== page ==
June 1, 2020  
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Buying and Selling a Copyright

A copyright is more than an intangible asset – it's an asset that has real value to buyers and sellers. But when it comes to buying and selling copyrights, a little information goes a long way.

Whether you realize it or not, your company owns assets that can't be seen or touched.

Intellectual property has real and sometimes significant value in today's marketplace – but only if it is adequately protected with proper legal mechanisms.

Copyrights are designed to provide exclusive rights to your company's original literary, artistic, graphic, and other works. Although many people associate copyrights with creative entrepreneurs, every business owner should be knowledgeable about copyright laws and transfer requirements. Your company's marketing jingles, published content, proprietary web content, and much more could be vulnerable (and valueless) without adequate copyright protection.

Whether you are considering selling copyrights with the sale of your company or on a piecemeal basis, there are special considerations that need to be addressed to protect the buyer's ownership claim to your material. Conversely, as a buyer of copyrighted works you will need to make sure that the seller has completed the necessary process to protect your legal ownership interest in your new copyright.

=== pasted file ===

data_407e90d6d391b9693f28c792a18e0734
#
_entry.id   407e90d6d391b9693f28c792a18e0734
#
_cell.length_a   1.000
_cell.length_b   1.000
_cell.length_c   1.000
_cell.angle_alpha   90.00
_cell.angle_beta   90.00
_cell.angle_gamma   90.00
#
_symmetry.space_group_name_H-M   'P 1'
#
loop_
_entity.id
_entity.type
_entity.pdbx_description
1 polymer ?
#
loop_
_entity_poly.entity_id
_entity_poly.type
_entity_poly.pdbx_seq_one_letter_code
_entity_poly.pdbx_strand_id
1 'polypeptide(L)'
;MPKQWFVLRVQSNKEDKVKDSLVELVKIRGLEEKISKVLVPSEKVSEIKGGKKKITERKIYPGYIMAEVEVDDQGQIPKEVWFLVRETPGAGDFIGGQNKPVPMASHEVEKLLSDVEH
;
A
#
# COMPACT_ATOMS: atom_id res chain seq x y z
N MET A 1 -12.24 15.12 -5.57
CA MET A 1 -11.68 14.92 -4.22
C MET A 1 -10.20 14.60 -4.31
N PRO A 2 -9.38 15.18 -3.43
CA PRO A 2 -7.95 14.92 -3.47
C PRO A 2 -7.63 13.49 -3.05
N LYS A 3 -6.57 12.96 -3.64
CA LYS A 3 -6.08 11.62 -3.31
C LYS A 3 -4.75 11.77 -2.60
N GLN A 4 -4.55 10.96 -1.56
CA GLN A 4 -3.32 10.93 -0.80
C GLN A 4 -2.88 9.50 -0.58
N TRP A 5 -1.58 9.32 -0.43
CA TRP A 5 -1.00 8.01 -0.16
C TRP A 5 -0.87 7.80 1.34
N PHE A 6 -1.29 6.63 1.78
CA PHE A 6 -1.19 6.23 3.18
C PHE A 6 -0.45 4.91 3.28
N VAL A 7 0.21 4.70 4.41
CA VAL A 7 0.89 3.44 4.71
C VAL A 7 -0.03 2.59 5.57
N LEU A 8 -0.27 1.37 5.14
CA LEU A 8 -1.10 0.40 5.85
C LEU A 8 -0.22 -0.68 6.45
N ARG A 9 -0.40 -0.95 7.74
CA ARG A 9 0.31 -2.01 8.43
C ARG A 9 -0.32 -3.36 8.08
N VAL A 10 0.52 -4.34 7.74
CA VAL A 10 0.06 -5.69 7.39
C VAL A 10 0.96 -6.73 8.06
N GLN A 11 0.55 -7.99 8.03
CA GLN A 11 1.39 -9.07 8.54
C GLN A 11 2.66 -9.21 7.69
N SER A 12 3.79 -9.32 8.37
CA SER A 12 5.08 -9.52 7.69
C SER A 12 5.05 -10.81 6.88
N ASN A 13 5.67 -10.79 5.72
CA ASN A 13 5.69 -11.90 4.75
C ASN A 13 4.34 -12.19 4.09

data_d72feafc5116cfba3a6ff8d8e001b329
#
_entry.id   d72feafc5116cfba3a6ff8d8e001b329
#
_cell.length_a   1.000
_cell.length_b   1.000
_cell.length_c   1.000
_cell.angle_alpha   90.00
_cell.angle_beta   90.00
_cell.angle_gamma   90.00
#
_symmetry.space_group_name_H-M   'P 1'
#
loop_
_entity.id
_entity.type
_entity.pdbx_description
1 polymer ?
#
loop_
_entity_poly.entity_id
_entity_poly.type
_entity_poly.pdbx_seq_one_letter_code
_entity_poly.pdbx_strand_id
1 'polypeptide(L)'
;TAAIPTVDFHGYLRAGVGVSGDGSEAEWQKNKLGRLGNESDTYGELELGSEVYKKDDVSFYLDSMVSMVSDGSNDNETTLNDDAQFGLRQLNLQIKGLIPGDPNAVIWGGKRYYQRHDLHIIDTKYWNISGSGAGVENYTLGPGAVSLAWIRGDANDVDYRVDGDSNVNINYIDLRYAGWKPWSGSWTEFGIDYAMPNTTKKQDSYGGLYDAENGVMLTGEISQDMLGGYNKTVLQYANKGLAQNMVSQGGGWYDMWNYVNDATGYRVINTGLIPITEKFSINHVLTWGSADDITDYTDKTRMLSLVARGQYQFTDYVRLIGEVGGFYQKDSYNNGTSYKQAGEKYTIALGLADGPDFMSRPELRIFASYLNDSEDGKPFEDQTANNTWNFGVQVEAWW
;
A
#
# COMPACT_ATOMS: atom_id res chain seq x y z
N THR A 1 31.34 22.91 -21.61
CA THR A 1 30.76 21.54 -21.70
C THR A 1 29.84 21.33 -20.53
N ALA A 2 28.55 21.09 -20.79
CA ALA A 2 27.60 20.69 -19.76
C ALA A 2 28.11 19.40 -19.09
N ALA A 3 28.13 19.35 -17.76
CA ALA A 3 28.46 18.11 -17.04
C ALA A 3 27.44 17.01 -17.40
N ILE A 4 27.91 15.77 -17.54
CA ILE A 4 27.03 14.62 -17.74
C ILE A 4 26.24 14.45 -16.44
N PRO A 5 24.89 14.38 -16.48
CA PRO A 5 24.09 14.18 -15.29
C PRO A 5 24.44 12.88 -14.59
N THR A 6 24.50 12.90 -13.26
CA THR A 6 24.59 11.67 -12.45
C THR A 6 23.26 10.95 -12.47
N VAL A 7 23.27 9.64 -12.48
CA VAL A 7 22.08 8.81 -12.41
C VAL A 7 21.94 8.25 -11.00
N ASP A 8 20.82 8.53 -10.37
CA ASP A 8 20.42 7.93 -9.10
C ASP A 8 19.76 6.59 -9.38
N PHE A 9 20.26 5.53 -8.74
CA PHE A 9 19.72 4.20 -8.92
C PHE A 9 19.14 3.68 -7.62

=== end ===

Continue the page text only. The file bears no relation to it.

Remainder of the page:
Transferring Copyrights

Although U.S. copyrights are fully transferable, sales, purchases, and transfers are subject to specific legal requirements. For starters, copyright transfers are invalid until the transfer has been formalized through the written signature of the copyright owner or an authorized representative of the owner. If the sale or transfer does not include exclusive rights (e.g. permission to use a copyrighted work), written authorization is not required.

In practice, most copyright sales are performed on a contractual basis. The U.S. Copyright Office does not provide contract forms or templates, so you will need to rely on your attorney to draft a contract for the sale or purchase. Yet despite its reticence to provide transfer contracts, the U.S. Copyright Office encourages copyright owners to record the transfer with their office to ensure adequate legal protection for the new owner.

Buyers and sellers should be aware of the fact that copyrights are considered to be legitimate personal property. As such, they are subject to state laws concerning the sale, transfer, and inheritance of personal property. Since the contract will also be subject to state laws, adequate legal counsel is a necessity for copyright sales, purchases, and transfers.

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